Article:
Life is great. My neighbours are really nice. I like to hang out on my patio, where I can feed the chipmunks and squirrels, while the blue jays twitter in the trees. I even saw a bunny the other night. Back in Toronto, the most wildlife I got was a couple of racoons fighting. I haven’t been back in months. I do miss things, though, like taking a stroll on a long sidewalk. I’m a huge walker. My friends and family are always asking, “Where did you walk today?” It’s the perfect time to think and just observe nature. In Toronto, I particularly liked gawking at all of the old architecture. I also miss the hot dog vendors, the ROM, the AGO. I used to be able to step out the door to a small indie movie theatre. That kind of cultural experience is available in Pelham, but you have to work a little harder to find it.
The best thing about living here is that I get to see my grandkids a few times a week. My daughter and her husband live on a farm just outside of town. I can watch Marco, who’s 9, play hockey. Or when Emma and Olivia, who are 12 and 13, have ballet or gymnastics, I can cheer them on. During the school strike days, I’ve been helping take care of the kids. I sometimes sleep over on weekends. It’s like I finally get to be a full-time grandma.
Many employers investing less than 5 per cent on digital tech: survey – Canadian HR Reporter
Companies are overlooking quick wins that are comparatively easy to implement, such as cloud services, while others struggle to achieve the integration needed to realize the full potential of data, says KPMG. As well, many seem to have dismissed the opportunities and insights that big data can offer. The survey findings revealed that only one in five (21 per cent) are actively leveraging data analytics.
Robotics and M2M capabilities can speed up production, while IoT facilitates predictive maintenance, reduced downtime and costs and it provided greater visibility into production and delivery, says the report.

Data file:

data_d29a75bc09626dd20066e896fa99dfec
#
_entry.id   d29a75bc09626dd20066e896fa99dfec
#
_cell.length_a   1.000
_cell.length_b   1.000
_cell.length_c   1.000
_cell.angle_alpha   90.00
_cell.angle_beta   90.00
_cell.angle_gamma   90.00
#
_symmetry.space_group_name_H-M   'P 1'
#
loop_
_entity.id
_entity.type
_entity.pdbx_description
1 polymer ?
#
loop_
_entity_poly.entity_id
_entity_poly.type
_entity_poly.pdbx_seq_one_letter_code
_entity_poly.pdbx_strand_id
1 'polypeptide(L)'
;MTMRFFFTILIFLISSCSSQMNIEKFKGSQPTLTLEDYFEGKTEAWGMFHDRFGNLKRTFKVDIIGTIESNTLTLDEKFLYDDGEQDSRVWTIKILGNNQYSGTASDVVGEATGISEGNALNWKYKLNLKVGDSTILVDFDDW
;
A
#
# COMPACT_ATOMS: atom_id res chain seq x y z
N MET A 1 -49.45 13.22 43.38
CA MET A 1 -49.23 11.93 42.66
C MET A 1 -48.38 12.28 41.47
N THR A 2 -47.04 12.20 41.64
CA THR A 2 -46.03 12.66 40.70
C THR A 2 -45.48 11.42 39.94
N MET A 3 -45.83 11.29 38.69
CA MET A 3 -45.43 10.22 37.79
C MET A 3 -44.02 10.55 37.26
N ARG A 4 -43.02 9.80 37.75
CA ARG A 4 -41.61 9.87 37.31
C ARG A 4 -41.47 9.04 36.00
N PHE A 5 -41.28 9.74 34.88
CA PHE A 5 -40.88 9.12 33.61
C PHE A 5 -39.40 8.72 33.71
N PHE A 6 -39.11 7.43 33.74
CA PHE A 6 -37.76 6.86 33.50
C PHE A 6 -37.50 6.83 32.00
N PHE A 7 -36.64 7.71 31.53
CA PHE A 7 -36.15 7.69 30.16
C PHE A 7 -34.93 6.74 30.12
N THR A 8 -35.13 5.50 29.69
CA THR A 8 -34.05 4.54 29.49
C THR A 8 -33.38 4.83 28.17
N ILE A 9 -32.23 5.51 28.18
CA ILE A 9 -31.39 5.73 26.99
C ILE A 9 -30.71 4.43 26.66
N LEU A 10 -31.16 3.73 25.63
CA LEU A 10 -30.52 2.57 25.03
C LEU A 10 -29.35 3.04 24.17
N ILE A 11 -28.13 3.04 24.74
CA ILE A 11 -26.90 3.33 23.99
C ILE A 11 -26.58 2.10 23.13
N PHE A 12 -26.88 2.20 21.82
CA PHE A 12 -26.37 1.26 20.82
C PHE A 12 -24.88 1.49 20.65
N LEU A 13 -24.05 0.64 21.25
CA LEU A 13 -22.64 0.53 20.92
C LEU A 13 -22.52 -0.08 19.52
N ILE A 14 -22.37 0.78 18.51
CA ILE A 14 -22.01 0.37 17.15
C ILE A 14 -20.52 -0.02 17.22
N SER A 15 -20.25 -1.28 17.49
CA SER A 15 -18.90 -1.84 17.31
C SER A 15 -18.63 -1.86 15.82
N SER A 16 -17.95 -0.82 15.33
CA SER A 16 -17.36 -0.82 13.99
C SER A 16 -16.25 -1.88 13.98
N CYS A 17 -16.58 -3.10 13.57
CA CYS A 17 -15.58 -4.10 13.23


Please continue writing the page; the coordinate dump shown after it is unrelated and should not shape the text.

“Companies should already be investing in IoT-compliant technology, especially to connect their legacy equipment,” says KPMG’s Yvon Audette, COO, management consulting services. “It’s fast becoming a baseline requirement for companies in these capital asset-intensive sectors; those that fail to invest in IoT will quickly fall behind.”
Although slow in the past to invest in digital technologies, close to half of the industrial companies surveyed by KPMG planned to implement intelligent automation and IoT technologies within the next three years.
SEC reportedly probing Altria's Juul investment – CNBC
Juul brand vape cartridges are pictured for sale at a shop in Atlanta, Georgia.
Elijah Nouvelage | Reuters
Regulators are examining whether the tobacco company sufficiently disclosed to shareholders the risks when it invested $12.8 billion for a 35% stake in Juul in 2018, sources told the Journal. Altria’s stake valued the start-up at $38 billion.
Altria took a $4.1 billion impairment charge for its investment in Juul in January. The company said the charge reflects the growing legal charges against Juul and the expectation that the number of lawsuits will only increase. Juul is being sued by multiple states for its role in promoting vaping among teens and children.
Juul and Altria have both responded to subpoenas from the SEC, sources told the Journal. The e-cigarette maker turned over documents to the SEC that included correspondence with Altria and financial projections that it gave to Altria prior to its decision to invest in Juul, one person said to the Journal.
When reached by CNBC, Altria declined to comment. Juul did not immediately respond to CNBC’s request for comment.